Unfortunately, Shirley goes the other way, rushing to London whenever she can in a series of ludicrous get-ups that she says “would be rejected by a bag lady.”  Going to see him at Parliament, she’s not pleased with his “combative” behavior.  He defends himself, saying he hates the “hypocrisy” of his colleagues, but Shirley chides him for not looking at his own bad behavior.  He says his affair with her is personal and therefore not the same.  The argument escalates and ends with Gerry leaving (let’s hope for good, he’s one of the most odious characters this side of Philip Casnoff in “North and South”). 

Her concentration shot over not hearing from Gerry, she rehearses for a new tour and is offered one of the leads in “The Turning Point.”  Luckily, she runs into David, who invites her to see his work and dinner.  “I can eat two beans on a leaf,” she jokes, but agrees.  She’s most fascinated by his photographs of Peru, and her interest is piqued by his talk of spirituality. 

During a walk on the beach, David says he is the man who gave her stones in East Africa ten years earlier.  A freak coincidence?   “There’s a purpose in everything,” he tells her.  She keeps wondering what all of his little spiritual phrases mean.  He mentions past lives at one point, and Shirley is skeptical, but he invites her to a book store to learn more.  “From that day on, I began reading everything metaphysical I could get my hands on, Shirley narrates.  She devours books and is so impressed by what she reads.  She’s so fascinated by it, there’s a montage of her reading: at rehearsal, during a dress fitting, getting out of a limo at an awards ceremony where she drops her book on the red carpet. 

Reincarnation makes it into her act, with “Where or When?” no less!  I’m not sure Rodgers and Hart were thinking quite as metaphysically as Shirley, but I suppose an argument could be made.  She puts it in during an engagement where she still sees Gerry.  She tries to explain “New Age thought” to him, but Gerry is definitely the last person who would believe.  He openly sneers at her, “it’s for people who can’t accept life as it is.”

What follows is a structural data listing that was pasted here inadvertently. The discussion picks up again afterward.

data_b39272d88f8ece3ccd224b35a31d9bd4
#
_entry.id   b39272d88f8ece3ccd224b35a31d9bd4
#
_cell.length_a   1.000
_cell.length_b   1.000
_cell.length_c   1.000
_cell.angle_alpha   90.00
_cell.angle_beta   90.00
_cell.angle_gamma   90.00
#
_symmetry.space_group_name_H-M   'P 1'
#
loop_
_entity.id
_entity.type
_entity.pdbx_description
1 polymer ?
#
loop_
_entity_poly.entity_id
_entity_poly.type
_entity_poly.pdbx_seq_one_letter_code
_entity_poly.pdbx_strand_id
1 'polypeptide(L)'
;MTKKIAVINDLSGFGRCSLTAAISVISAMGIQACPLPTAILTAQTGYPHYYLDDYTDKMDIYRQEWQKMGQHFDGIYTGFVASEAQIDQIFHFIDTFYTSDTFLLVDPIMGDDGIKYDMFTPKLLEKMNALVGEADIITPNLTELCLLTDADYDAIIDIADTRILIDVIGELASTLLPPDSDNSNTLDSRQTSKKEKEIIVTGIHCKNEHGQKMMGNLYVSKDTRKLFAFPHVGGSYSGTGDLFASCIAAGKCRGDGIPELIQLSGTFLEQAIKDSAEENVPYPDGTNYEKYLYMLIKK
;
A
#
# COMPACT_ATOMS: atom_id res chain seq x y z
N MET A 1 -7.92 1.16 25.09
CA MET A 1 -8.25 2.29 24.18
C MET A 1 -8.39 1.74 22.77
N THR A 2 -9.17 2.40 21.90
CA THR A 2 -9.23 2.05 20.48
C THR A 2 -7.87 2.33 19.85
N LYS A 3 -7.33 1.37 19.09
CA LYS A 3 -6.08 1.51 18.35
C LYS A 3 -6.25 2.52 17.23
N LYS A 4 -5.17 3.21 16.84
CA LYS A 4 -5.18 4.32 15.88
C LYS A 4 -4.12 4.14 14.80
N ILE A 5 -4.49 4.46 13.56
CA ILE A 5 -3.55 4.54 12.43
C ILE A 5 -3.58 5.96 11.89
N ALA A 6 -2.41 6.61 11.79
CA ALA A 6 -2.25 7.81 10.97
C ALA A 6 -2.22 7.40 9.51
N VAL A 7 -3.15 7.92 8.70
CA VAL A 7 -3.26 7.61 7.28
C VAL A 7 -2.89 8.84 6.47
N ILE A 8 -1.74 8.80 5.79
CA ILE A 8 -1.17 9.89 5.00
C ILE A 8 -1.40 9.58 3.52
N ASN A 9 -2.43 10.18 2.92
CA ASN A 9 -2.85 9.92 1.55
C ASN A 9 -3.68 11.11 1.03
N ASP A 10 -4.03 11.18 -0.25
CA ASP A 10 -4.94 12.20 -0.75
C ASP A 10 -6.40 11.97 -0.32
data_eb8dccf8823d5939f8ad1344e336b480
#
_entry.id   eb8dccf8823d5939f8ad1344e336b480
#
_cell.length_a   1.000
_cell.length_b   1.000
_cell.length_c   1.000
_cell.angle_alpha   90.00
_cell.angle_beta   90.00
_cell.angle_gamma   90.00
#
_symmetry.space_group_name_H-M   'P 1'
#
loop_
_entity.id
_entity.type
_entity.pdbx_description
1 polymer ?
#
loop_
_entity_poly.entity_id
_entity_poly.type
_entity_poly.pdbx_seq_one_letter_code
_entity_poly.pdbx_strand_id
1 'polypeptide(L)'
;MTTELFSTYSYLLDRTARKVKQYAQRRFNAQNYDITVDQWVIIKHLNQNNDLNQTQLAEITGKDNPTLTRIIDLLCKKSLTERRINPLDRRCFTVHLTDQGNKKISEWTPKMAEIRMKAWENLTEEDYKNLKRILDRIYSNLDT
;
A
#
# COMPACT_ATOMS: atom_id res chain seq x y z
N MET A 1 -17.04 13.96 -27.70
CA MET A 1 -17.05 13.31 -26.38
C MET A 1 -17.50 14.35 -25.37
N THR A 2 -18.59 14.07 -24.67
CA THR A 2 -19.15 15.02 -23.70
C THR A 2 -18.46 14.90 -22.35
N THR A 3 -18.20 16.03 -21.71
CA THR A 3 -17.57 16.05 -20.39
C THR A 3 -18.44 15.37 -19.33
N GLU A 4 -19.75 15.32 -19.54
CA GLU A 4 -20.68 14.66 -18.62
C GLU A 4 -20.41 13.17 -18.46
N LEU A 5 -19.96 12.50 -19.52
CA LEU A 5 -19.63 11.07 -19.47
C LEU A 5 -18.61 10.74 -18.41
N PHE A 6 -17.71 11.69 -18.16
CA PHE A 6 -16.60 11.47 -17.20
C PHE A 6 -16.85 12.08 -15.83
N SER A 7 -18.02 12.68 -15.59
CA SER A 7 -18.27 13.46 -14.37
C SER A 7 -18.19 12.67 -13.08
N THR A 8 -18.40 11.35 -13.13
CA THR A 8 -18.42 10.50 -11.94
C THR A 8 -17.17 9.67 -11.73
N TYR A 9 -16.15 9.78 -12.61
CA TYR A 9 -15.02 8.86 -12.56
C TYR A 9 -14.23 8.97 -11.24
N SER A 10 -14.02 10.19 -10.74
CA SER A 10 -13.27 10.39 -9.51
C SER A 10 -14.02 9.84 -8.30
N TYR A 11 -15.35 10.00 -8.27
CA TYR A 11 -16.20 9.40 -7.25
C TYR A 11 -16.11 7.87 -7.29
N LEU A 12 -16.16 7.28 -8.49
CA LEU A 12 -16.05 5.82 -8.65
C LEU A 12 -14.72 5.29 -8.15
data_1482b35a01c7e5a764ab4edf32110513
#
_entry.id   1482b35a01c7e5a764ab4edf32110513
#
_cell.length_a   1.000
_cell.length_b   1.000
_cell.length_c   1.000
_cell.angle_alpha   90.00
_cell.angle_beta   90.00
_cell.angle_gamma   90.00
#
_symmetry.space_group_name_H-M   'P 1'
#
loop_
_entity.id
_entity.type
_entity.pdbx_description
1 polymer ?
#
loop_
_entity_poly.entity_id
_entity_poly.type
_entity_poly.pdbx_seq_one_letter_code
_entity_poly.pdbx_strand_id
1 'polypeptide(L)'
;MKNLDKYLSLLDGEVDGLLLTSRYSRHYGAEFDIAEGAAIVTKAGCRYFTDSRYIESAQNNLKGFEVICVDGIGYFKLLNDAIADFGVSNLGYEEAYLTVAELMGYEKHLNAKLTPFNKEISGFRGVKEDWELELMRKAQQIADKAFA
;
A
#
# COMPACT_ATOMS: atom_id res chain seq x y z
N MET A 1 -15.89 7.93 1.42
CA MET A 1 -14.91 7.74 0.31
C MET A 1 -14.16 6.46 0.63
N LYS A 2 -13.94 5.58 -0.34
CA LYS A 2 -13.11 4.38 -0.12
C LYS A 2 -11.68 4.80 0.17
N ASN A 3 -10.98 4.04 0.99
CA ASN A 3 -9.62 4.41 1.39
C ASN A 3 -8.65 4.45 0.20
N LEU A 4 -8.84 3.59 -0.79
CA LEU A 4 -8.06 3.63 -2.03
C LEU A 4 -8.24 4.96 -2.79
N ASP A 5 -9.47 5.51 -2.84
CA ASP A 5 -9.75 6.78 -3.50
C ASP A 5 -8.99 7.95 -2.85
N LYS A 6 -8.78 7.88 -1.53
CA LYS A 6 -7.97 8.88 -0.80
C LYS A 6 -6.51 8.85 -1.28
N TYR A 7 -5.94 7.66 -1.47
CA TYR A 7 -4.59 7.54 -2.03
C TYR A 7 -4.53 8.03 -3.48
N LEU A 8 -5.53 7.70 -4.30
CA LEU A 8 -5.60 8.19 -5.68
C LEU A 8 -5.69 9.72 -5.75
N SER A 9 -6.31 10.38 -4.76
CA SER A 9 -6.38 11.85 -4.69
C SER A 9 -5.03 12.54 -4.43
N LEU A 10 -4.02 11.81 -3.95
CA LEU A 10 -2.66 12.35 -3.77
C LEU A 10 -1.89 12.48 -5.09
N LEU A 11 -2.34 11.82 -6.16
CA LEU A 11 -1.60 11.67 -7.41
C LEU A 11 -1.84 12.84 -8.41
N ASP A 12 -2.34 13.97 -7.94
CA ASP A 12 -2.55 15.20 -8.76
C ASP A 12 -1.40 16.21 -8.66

Perusing a book store, a book literally falls into her hands from an upper shelf and the woman who owns the store is quite the expert on mediums.  Thinking she’s met Shirley before, Shirley assumes it’s because she’s playing a theater nearby.  “Oh, yes, Shirley Jones,” the old lady says.  “No, MacLaine.”  “Oh, yes, you’re wonderful.”  Good cover!  Anyway, they get to talking metaphysics and the lady tells her, “no one really dies.  All souls are alive.  Some are in this physical dimension and some are not.”  She doesn’t even make Shirley pay for the books! 

“I don’t believe in accidents anymore,” Shirley tells Gerry when they arrange to meet in Hawaii.  He will be there for a conference and she just happens to have two dates free because a booking was changed.  Though she’s annoyed that she has to sneak around “like Mata Hari,” the minute Gerry shows up, she caves all over again.  After a frolic in the water, Gerry asks, “what do you want from me?” in a plain way, sounding sweet, and Shirley just wants to be happy, but then adds that she feels they have met before.  This is the launch into her new way of thinking and Gerry starts to cry and then confesses his love for her, the first time he’s done so. 

If it weren’t for Bella, there wouldn’t be a counter to Shirley’s New Age learning.  When Shirley mentions reincarnation, Bella snaps, “oh, brother, these are the guys I see on the corner with the shaved heads and the orange sheets ringing their little bells.  Shirley, let’s get serious here.  You’re a practical person with a practical problem,” referring to Shirley’s issues with Gerry, even joking that Gerry’s wife may be part of their past lives together.  “Oy vey,” Bella sighs.